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Leaked assets partly responsible for Swery's crowdfunding failure

Campaign was a learning experience and plans are in place to try again on Kickstarter, says developer

Murder-mystery RPG The Good Life failed to reach its crowdfunding target thanks in part to asset leaks, according to creator Hidetaka "Swery" Suehiro.

Swery developed a cult following with the development of Deadly Premonition, but was unable to ignite the fan support he needed for his latest endeavour.

In a post on Twitter, Swery addressed what went wrong and what's next. "The first thing that comes to mind is the fact that the game's title and concept design art were leaked two weeks prior to the campaign announcement," he said. "Due to the leak, a lot of people ended up thinking that The Good Life was going to be a compact game with 2D graphics.

"After spending a lot of time trying to hide the info that was leaked, we failed to provide you all with accurate data about the game in the early stages of the campaign, and so people became very unclear as to just what kind of game The Good Life Really is."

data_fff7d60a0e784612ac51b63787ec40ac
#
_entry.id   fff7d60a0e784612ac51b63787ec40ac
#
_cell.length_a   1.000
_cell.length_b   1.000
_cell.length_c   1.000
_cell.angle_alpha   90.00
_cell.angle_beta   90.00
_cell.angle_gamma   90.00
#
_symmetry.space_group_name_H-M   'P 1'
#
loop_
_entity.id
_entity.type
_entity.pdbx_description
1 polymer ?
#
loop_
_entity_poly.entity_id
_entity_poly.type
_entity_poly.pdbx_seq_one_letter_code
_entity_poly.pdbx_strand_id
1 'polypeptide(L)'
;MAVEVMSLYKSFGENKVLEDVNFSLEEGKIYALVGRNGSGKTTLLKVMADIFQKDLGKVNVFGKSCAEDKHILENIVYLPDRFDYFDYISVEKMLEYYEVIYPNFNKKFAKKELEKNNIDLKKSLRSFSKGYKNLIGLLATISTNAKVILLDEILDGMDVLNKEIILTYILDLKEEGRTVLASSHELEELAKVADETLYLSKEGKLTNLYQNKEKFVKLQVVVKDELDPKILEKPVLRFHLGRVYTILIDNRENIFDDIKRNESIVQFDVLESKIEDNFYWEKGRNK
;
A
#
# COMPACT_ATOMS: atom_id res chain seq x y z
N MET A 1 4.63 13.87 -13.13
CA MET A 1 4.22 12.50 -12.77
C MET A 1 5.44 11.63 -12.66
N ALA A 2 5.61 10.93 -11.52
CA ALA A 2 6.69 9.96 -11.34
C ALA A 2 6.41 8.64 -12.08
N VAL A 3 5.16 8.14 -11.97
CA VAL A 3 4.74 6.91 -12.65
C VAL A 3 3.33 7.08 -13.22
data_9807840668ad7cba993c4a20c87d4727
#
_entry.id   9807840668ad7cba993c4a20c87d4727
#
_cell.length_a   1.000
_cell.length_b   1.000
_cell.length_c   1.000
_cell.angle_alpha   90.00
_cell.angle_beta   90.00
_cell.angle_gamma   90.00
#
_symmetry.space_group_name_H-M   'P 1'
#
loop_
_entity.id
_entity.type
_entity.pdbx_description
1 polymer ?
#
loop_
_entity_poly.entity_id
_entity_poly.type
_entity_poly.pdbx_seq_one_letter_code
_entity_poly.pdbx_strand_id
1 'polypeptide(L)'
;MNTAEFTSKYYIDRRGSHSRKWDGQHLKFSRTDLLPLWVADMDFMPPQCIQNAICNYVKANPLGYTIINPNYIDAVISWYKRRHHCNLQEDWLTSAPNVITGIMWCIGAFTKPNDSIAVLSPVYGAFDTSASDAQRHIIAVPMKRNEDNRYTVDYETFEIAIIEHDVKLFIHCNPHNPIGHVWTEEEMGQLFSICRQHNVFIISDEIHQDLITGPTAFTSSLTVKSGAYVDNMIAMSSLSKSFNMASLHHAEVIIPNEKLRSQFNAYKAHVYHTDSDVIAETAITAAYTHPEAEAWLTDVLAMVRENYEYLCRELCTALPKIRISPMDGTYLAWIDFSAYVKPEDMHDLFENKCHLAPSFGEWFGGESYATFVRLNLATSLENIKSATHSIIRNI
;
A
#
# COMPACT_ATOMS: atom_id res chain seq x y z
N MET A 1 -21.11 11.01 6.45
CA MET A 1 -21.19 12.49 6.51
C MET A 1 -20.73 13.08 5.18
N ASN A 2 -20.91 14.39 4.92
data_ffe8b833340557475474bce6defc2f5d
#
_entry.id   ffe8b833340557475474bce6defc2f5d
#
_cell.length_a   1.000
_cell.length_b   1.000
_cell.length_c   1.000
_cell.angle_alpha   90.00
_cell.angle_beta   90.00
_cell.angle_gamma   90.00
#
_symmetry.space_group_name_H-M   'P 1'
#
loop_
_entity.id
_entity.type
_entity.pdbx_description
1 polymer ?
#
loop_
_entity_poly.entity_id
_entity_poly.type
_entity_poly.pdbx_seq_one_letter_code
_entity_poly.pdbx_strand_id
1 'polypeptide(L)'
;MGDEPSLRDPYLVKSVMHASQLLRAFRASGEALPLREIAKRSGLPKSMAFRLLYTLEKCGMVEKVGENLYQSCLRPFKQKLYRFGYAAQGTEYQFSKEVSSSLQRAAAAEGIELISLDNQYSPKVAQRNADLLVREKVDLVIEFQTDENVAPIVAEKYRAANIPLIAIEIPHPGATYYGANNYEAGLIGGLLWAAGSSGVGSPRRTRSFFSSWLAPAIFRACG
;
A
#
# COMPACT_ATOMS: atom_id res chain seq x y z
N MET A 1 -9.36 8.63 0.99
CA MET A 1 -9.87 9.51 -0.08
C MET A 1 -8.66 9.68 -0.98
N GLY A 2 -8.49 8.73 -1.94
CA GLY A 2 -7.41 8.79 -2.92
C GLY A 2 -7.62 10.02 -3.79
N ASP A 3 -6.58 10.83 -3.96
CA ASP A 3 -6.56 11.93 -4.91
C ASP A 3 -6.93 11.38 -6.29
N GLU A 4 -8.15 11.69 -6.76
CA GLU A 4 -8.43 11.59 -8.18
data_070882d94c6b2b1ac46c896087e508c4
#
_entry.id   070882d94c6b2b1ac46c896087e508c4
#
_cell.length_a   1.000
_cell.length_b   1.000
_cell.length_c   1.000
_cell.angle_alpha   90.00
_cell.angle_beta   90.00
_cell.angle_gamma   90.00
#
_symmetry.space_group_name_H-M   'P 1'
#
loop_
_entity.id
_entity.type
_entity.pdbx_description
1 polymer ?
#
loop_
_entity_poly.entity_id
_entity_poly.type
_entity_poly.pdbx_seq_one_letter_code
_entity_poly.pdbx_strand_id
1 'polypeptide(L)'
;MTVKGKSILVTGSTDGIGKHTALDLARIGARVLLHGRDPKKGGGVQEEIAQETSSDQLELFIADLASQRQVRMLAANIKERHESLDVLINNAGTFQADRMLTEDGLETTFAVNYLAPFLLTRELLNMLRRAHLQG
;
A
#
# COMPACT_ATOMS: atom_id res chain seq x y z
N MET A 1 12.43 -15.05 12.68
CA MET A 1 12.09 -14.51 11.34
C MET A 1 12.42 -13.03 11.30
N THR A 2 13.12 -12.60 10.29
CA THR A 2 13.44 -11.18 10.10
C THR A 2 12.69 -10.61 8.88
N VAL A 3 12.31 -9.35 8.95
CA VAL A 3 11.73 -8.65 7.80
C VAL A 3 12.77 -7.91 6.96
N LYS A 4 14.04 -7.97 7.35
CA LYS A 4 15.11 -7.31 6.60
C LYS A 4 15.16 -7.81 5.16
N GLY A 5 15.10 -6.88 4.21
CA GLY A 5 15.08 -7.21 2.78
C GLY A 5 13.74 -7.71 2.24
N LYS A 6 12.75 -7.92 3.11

The campaign ran on the burgeoning platform Fig, on which a number of other cult developers have successfully raised millions, Double Fine and Obsidian Entertainment among them.

The Good Life fell short of its $1.5 million target, raising only $682,864 in 40 days. Swery cites a few reasons for the failure of his first crowdfunding endeavour, such as mismanaged PR around the campaign and a confusing trailer.

The campaign was a learning experience, said Swery, and plans are already in motion for another run at crowdfunding.

"What we plan to do is to relaunch the campaign as a Kickstarter, and launch before the end of the year," he said. "We will use all of the information we have learned on this campaign, and make the Kickstarter one that we believe we can succeed."

The new campaign will have a lower goal thanks to some unnamed partners pitching in. This is a positive move given how video games are declining on Kickstarter and that crowdfunding is considered by some to be "the single hardest way to raise money."

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Ivy Taylor: Ivy joined in 2017 having previously worked as a regional journalist, and a political campaigns manager before that. They are also one of the UK's foremost Sonic the Hedgehog apologists.
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